by Austin Bay
Fortress Pigskin and Fortress Horsehide haven't fallen. Football
and baseball are doing quite well in North America. However, the forts'
moats aren't what they once were, especially after the U.S. soccer victory
over Mexico last Monday in World Cup competition. That's more than the
biggest win in American soccer history. It marks the end of "sport
"Do not call it soccer," Herr Saller
1975. Lt. Bay arrived in Germany and 75-year-old Franz Saller
rented me his rooftop apartment. But when I took the place, he didn't tell
me I'd get an intensive course in "world football."
"Do not call it soccer," Herr Saller said that first Saturday
evening he had me down to watch a Bayern-Munchen game on TV.
"Soccer is an indication of American detachment. The world plays football."
Saller was a gray-haired, blue-eyed chubby elf of a man, born in
1900, a year before Queen Victoria died. World War I ended before he put on
a uniform. In World War II, he served as a sergeant in an airfield
construction unit -- "a formation for old men like me," he sniffed. After
that war, he went into the construction business, building anything that
"I have seen your American football," he assured me. "Not so
much kicking. And big up here." He put his palms over his shoulders, miming
shoulder pads. "Your football they play only in America and Canada. But this
..." and he gestured toward the game on his TV screen, "this, young man, is
Saller brought out the schnapps bottle, poured two shots.
"Prosit." He kicked his back in a gulp.
Of course I got lost trying to understand the game, lost
somewhere between locating the striker, the midfielder, the attack from the
wing, watching the paint dry and slowly sipping pure German firewater.
But as the weeks progressed -- as I marched downstairs to see
the old man plopped in his soft chair by the TV -- I began to appreciate the
game. Star power helped. The mid-'70s were the glory years of the
Bayern-Munchen squad, featuring midfielder "Kaiser Franz" Beckenbauer, who
would later star for the short-lived New York Cosmos soccer team.
Bayern-Munchen was the New York Yankees, and Beckenbauer a global Mantle,
Dimaggio and Ruth. And there was Pele. "The Latins," Saller said, raising
his hands dramatically. "They are inventive. Perhaps you can come down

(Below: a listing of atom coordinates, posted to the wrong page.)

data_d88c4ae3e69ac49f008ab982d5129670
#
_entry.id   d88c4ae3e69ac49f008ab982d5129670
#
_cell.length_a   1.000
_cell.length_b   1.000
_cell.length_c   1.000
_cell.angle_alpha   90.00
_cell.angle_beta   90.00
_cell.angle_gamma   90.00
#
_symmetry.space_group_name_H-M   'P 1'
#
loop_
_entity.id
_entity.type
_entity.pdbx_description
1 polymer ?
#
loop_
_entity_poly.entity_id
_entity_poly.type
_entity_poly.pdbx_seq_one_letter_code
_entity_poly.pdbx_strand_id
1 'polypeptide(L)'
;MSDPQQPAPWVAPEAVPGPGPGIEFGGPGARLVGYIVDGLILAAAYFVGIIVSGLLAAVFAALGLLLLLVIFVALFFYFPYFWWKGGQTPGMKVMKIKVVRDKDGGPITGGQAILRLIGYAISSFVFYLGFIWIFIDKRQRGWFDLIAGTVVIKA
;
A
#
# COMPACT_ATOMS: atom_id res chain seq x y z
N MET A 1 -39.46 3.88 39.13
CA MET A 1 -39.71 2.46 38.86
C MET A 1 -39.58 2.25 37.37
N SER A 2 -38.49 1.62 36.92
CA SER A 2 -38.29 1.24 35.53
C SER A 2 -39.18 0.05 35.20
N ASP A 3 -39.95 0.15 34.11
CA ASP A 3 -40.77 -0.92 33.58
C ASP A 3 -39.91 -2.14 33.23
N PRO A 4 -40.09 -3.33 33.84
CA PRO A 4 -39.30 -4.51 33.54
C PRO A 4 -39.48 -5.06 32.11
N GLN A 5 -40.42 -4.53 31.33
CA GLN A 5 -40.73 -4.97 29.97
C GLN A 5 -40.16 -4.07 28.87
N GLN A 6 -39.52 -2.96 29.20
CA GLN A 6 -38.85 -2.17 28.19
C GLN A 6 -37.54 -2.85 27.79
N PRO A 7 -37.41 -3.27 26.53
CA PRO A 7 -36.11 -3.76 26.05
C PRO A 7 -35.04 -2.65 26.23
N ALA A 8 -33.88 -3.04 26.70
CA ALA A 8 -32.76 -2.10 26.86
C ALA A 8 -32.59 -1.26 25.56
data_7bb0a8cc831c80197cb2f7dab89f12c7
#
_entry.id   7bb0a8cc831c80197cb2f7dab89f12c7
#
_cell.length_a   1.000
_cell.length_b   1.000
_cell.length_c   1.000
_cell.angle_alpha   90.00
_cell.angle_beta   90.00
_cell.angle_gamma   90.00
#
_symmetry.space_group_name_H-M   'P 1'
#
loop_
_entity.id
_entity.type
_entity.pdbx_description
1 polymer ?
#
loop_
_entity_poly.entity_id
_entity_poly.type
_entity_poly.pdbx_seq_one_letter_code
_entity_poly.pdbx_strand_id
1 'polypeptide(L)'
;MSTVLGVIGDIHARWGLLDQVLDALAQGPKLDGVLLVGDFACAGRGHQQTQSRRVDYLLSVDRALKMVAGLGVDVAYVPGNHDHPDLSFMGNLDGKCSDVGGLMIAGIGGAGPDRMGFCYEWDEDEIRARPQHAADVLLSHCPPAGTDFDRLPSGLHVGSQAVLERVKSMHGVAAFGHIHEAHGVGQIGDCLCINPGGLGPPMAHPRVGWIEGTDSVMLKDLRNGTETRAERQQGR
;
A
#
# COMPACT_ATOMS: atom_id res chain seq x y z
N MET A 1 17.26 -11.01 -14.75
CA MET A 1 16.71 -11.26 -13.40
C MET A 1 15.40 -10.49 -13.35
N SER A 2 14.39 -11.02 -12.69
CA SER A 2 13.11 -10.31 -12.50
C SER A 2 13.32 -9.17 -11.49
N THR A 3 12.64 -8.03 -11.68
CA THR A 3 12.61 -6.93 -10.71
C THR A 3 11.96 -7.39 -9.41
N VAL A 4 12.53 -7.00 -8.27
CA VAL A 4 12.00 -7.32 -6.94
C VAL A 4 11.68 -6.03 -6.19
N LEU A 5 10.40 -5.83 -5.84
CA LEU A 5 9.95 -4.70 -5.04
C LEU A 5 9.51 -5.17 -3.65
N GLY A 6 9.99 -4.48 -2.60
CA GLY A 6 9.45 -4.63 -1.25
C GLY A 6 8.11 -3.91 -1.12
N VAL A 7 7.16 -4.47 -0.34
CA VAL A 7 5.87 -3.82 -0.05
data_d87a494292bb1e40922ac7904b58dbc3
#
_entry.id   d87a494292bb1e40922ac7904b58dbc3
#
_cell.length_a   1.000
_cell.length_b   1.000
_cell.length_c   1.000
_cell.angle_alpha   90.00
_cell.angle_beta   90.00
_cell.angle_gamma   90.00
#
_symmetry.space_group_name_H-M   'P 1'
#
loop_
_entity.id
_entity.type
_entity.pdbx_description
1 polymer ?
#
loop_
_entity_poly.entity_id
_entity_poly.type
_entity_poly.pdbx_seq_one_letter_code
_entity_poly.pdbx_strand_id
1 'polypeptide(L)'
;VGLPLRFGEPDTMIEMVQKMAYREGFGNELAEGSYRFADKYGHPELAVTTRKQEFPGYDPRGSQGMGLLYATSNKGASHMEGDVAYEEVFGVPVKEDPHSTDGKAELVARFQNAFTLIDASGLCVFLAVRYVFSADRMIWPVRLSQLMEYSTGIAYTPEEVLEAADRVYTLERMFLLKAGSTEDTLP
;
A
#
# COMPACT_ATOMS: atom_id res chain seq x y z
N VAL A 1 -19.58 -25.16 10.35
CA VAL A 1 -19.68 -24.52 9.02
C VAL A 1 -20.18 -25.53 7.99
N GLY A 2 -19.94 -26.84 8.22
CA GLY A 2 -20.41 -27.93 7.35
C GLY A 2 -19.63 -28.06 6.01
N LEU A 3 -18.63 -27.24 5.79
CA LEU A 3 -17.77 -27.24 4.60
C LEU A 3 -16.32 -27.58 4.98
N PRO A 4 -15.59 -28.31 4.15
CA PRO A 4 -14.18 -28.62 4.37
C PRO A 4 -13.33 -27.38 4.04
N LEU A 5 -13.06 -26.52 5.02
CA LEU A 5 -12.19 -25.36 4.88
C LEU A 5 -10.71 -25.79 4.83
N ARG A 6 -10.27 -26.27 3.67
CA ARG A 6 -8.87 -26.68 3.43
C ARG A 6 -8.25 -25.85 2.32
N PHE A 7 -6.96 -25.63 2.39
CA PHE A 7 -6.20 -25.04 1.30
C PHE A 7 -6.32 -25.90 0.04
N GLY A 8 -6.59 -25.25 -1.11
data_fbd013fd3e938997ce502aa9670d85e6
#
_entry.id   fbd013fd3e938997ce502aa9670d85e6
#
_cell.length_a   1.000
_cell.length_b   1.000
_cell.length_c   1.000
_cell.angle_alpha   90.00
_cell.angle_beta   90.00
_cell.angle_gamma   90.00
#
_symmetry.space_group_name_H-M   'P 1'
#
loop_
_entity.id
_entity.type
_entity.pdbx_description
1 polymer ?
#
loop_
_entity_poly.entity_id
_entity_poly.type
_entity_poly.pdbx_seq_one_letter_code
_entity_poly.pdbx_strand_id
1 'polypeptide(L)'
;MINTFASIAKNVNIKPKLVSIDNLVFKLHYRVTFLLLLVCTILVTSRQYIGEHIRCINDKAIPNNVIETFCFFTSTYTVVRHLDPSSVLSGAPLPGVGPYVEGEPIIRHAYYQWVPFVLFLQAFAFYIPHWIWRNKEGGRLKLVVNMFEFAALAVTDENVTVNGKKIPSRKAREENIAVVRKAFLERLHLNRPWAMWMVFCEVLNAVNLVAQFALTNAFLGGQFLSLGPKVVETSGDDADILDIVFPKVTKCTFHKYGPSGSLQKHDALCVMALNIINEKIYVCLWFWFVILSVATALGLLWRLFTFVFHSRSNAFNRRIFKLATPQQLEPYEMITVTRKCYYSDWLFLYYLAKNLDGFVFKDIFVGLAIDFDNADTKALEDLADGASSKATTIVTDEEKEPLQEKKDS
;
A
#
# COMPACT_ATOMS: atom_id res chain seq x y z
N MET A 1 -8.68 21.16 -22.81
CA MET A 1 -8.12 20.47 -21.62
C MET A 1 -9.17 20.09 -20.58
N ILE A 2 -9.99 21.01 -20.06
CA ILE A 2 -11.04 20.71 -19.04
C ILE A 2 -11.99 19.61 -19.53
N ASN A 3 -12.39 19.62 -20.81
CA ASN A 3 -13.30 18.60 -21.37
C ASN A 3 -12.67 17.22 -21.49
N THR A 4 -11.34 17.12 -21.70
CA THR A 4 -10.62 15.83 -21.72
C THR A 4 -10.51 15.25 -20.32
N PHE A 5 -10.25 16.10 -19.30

tomorrow. There is a match with many Brazilians."
I also had unexpected insights. At the end of one long evening,
the schnapps-slurping elf finally hit his limit. Herr Saller got tipsy, and
time tipped as well, his mind entering a merry-sad twilight zone of
nostalgia bred from an alcoholic confusion of Kaisers. I swear "Kaiser"
Beckenbauer morphed into Kaiser Wilhelm. Saller's English went kaput. I did
my best to follow his descriptions of life in Germany at the turn of the
century. ("Die Kaiserzeit. Best time in Germany. Roses in all the parks.
Milk for all children. My parents, Baden-Baden ...")
A couple of sobering weeks later, while watching another
Bayern-Munchen match, I slipped up and called the game soccer. "Ach," Saller
groused as he pushed me a schnapps glass. "You Americans are ahead of the
world in so many ways. But sometimes you are not part of the world. You
still use miles instead of kilometers. Oceans, that is the reason. America
has oceans. When you Americans reach the World Cup, smaller oceans, I
2002. TV and satellites can create a global video-neighborhood.
Personal communications services turn continents into molehills.
Communication breeds common interest and business.
Wiring the global village with information technology, however,
has been double-edged. Rape in Bosnia affects voters in Boston.
Islamo-fascist terrorists and other rejectionists smash ocean-spanning
jetliners into the World Trade Center.
I last saw Herr Saller in 1976 and, given his age, well, few of
us make 10 decades and two years. Still, I'd like to tell him this: America
is in the quarterfinals of the World Cup. Your world football
is doing well in the United States.
And for better and worse, sir, the oceans -- those moats -- are
indeed much smaller.